With all the names and faces I have been introduced to this week, I could almost be forgiven for forgetting my own.
Not just names of staff, but their dogs (who happily sleep in the dog-friendly offices) and, of course, donkeys.
I am actually the new Digital Communications Officer at The Donkey Sanctuary. My name is Ryan Peasland and I have joined the hard-working communications team to help boost the profile of the Sanctuary and its amazing multi-faceted work.
During my first week at the charity, I have been afforded an induction like no other, not just greeting but getting a hands-on experience in every corner of life at our Sidmouth base.
Life on the Sanctuary is laced with the values of founder Dr Elisabeth Svendsen MBE and one of the first things you are told is that donkeys come first, second and third in everything that goes on.
In my first day, once the health and safety, “no heavy lifting”, “your exits are here, here and here” videos were over myself and fellow new-starter Savanna were taken around the sanctuary by the ever-bubbly and positive Public Relations Assistant Pippa.
Doing the rounds, you get the sense that this is one big family. Some staff members and volunteers delight in telling me they have been at the sanctuary for “longer than you’ve been alive” and that “once you’re here, people don’t want to leave.”
Talk about job satisfaction, these people love what they do.
Part of the induction on that day was to watch the specially-made ’40 Years On’ DVD where Dr Svendsen tells the story of the Sanctuary and its wide reaching education and welfare practices in Europe and worldwide.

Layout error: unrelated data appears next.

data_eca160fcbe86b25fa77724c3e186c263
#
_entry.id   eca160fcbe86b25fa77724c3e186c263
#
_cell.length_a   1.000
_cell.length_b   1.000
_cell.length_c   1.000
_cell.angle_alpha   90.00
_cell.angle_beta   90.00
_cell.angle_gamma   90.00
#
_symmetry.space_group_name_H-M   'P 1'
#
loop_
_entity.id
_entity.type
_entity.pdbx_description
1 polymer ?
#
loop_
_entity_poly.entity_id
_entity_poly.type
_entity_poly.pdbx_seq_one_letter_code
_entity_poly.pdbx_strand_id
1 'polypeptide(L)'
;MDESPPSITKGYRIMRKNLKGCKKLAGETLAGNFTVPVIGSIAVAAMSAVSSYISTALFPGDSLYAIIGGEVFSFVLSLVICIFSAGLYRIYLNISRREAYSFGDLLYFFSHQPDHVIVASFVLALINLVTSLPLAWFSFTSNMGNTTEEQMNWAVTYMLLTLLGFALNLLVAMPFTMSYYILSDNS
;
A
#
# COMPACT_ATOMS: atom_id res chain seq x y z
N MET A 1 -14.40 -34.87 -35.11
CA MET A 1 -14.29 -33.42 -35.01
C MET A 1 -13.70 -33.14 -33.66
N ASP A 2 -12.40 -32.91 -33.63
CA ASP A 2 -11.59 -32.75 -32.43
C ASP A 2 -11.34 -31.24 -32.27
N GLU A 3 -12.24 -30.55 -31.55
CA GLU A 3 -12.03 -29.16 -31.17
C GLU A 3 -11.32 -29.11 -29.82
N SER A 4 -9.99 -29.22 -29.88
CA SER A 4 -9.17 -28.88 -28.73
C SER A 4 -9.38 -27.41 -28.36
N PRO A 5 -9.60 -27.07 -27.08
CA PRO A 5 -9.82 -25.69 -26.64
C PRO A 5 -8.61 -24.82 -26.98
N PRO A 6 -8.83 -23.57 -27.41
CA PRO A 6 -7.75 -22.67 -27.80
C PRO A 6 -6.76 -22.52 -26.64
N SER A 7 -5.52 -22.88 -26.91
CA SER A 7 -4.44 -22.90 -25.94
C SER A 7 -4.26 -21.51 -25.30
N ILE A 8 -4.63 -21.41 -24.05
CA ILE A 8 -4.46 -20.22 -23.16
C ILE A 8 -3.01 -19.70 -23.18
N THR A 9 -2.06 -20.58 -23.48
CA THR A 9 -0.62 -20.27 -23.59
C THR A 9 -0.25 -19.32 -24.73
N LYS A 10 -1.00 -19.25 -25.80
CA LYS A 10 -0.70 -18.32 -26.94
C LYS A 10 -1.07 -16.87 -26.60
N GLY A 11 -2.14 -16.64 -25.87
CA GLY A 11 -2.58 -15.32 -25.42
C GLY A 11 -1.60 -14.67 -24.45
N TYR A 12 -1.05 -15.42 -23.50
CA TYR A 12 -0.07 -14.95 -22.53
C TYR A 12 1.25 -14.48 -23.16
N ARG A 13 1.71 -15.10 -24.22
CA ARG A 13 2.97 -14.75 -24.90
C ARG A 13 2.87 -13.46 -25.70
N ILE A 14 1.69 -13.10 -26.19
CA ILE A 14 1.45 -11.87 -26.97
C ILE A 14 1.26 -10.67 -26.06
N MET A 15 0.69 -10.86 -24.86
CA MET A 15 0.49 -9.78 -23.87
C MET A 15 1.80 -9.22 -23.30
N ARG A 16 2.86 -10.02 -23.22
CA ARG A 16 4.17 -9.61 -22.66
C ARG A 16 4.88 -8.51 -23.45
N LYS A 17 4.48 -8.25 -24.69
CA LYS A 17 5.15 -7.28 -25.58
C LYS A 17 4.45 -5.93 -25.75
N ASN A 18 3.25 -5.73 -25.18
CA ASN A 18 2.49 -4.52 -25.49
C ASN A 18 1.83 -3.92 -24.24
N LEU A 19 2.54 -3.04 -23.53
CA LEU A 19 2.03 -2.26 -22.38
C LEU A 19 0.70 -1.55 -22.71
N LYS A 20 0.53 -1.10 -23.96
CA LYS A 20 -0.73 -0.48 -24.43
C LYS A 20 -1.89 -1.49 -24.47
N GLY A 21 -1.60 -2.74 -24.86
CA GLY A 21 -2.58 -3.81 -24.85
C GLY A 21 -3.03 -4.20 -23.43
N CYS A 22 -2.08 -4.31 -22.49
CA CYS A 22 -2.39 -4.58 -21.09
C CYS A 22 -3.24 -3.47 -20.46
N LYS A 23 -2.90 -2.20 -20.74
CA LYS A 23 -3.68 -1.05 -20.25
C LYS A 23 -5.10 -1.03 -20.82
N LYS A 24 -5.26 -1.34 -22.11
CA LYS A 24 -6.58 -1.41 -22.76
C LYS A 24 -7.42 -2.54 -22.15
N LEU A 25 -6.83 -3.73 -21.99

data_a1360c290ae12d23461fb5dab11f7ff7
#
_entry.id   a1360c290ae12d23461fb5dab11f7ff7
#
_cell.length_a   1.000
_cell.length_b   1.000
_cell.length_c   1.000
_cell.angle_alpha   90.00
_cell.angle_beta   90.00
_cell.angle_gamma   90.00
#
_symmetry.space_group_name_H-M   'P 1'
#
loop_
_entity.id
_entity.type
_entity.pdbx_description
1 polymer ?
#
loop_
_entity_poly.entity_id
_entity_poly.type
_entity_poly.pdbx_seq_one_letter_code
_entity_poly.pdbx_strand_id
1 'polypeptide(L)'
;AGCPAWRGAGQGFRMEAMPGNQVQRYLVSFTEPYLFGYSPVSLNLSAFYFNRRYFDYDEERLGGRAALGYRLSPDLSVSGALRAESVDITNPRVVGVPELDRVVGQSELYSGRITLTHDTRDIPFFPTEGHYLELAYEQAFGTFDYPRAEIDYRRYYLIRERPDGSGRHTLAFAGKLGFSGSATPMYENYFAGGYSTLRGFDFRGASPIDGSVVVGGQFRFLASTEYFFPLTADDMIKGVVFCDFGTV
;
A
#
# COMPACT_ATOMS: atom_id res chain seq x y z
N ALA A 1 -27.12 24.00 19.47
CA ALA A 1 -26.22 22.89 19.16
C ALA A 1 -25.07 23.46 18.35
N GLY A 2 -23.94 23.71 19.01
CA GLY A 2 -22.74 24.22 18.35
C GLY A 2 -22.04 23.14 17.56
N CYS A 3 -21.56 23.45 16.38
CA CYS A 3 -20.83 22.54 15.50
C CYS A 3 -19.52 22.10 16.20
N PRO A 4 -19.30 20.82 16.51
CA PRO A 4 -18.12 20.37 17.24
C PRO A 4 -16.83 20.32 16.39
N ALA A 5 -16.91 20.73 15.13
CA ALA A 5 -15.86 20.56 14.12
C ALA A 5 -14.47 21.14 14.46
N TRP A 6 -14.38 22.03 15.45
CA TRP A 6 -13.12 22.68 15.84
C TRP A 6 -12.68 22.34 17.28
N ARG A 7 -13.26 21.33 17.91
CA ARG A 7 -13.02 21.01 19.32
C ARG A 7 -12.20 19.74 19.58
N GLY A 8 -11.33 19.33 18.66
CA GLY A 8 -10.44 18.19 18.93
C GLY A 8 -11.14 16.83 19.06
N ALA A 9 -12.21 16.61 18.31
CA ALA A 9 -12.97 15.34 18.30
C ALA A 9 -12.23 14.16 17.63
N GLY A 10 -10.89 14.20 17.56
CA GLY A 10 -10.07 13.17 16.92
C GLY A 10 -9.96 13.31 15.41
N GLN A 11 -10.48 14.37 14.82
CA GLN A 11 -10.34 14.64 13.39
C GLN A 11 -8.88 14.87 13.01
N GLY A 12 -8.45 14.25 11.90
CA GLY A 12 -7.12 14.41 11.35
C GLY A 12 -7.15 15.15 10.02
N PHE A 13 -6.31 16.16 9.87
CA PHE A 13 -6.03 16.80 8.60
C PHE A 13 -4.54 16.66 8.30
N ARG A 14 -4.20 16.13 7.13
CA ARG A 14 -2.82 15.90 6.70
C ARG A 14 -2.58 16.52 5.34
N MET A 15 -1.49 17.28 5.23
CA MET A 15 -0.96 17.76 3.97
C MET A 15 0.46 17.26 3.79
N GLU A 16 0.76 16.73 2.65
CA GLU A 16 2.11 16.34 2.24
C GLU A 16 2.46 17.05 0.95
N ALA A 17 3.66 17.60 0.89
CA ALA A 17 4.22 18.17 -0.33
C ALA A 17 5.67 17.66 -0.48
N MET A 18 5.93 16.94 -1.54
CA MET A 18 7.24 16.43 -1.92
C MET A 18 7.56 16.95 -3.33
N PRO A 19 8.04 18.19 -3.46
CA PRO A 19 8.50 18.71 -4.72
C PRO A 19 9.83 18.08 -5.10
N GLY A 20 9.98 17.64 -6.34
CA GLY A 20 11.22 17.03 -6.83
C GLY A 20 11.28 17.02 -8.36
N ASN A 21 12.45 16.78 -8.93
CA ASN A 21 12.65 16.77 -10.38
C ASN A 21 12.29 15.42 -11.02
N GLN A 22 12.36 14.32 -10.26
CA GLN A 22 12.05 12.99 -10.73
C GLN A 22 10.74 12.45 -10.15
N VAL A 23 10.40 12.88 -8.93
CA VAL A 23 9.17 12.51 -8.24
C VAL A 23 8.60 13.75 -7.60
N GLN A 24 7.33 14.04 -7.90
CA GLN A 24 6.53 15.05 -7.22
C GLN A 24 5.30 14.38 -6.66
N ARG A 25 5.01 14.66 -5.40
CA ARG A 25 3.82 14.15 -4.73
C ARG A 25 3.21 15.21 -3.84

The DVD plays on loop in the video room in the main yard at the Sanctuary and it is a fantastic way to hear from the inspirational founder and see just how passionate she was for the donkeys’ wellbeing and gives you an understanding of how everyone at the sanctuary buys into the mission to transform the quality of life for donkeys, mules and people worldwide with compassion, collaboration and creativity.
I have come into this role with a limited background of equine experience, so day two of the induction was a real insight into the charity’s care work. We hopped in the car and made the short trip to the village of Tedburn St Mary on the edge of Dartmoor National Park, where the Sanctuary’s Town Barton Farm is based.
The farm – not open to the public – specialises in mules and hinnies and many of them arrive with behavioural problems which the patient and dedicated staff work hard to overcome.
Continuing my foray into all corners of the charity, I spent day three learning about the supporter services and how the charity develops relationships with our vital and generous supporters, before learning all about our special adoption donkeys which are available for you to adopt – I know what my family is getting for Christmas this year.
When you visit the Sidmouth Sanctuary, two donkeys will more often than not be roaming around the main yard under the watchful eye of Emma, to give visitors the chance to get closer interaction and ask questions.
I spent the afternoon with Emma, trying to act as a sponge to her knowledge as she answered a stream of questions, as well as meeting our supporters and visitors to listen to how much they love visiting the donkeys.
What a great way to start life at the Sanctuary – bring on the next week.